Yesterday, June 5, 2022, was World Environment Day. This year’s theme, #OnlyOneEarth, was the motto for the UN’s 1972 Stockholm Conference — the first world conference to make the environment a major issue — and the first World Environment Day celebration in 1974.¹
Nearly 50 years later, #OnlyOneEarth could not be a more pertinent slogan.
Our one Earth is currently experiencing a climate crisis. Some may argue that the term “crisis” is an exaggeration, but we see it as an accurate depiction of the magnitude of human activities on the planet. In an article published in the BioScience journal in January 2020, 11,258 scientists from 153 countries also argued that this urgency was appropriate:
“Scientists have a moral obligation to clearly warn humanity of any catastrophic threat and to “tell it like it is.” On the basis of this obligation and the graphical indicators presented below, we declare, with more than 11,000 scientist signatories from around the world, clearly and unequivocally that planet Earth is facing a climate emergency. […] The climate crisis has arrived and is accelerating faster than most scientists expected.” ²
Despite this heavy load, the Alliance of World Scientists in this article were simultaneously “encouraged” by the surges of concern:
“Governmental bodies are making climate emergency declarations. Schoolchildren are striking. Ecocide lawsuits are proceeding in the courts. Grassroots citizen movements are demanding change, and many countries, states and provinces, cities, and businesses are responding.” ³
Recent climate narratives often have this direct juxtaposition in tone of alarm and hope. The connection point between these two sentiments is action; to recognize urgent needs and harbour concern for climate issues gives rise to action, and acting in response to these concerns provides the grounds for optimism.
In other words, to call our current climate state a “crisis” is to care. To act during a climate crisis is to hope for a better future.
Today, tomorrow, and in the years to come, Future Fields is determined to carry on the actions celebrated on World Environment Day. As a biotech company born in response to the climate crisis, it’s rewarding to be part of a global movement that strives to change the relationship we have with our planet, ensuring both its safety, as well as our own. It’s also exciting to see just how many businesses in all industries truly do care for the environment, embedding sustainable innovations into their business models and supply chains. We look forward to the day when the standard modus operandi isn’t just addressing a deficit gap, where we mitigate damage, but producing an abundance gap, where we design environmental benefit from the outset, creating mutual abundance and prosperity among business, social, and environmental systems.⁴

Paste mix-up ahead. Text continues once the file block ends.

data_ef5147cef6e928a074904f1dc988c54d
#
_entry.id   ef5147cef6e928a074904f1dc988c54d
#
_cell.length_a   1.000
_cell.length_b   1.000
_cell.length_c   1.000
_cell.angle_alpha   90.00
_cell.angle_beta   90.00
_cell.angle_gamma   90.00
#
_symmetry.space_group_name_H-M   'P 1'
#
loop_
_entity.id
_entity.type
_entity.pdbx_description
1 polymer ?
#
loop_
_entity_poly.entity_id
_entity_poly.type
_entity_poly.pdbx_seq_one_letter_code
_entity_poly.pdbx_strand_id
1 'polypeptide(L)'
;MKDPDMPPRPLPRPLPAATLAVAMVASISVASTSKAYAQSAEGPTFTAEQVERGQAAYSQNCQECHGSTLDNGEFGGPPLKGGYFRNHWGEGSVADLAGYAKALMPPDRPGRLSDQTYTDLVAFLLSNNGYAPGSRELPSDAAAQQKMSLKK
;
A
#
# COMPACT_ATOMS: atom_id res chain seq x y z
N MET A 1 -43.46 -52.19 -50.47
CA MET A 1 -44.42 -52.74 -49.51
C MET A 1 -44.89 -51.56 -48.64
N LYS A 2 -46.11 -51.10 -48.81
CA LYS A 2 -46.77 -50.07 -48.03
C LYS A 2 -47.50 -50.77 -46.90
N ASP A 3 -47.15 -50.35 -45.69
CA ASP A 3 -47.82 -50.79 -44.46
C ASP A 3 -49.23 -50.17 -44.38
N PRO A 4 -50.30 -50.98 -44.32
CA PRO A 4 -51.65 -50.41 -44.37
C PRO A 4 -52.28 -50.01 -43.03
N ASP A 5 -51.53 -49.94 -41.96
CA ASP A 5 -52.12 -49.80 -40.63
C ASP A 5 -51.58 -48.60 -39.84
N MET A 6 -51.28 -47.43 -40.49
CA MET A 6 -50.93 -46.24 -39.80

Alongside 11,258 scientists and counting, we believe that acting on the climate crisis is an act of hope. As articulated in the same BioScience article:
“The good news is that such transformative change, with social and economic justice for all, promises far greater human well-being than does business as usual. We believe that the prospects will be greatest if decision-makers and all of humanity promptly respond to this warning and declaration of a climate emergency and act to sustain life on planet Earth, our only home.” ³
Here’s to the sustainability innovators for our continued courage and drive to make the world a better place. #OnlyOneEarth
- https://doi.org/10.1093/biosci/biz088 — “World Scientists’ Warning of a Climate Emergency.” BioScience, Volume 70, Issue 1, January 2020, Page 8 and 9. Emphasis added by Future Fields.
- https://doi.org/10.1093/biosci/biz088 — “World Scientists’ Warning of a Climate Emergency.” BioScience, Volume 70, Issue 1, January 2020, Page 11.
- https://ssrn.com/abstract=2933616 — “Hybrid Organizations: The Next Chapter in Sustainable Business.” Haigh & Hoffman, October 2011. Organizational Dynamics, 41(2): 126–134., Ross School of Business Paper №1347.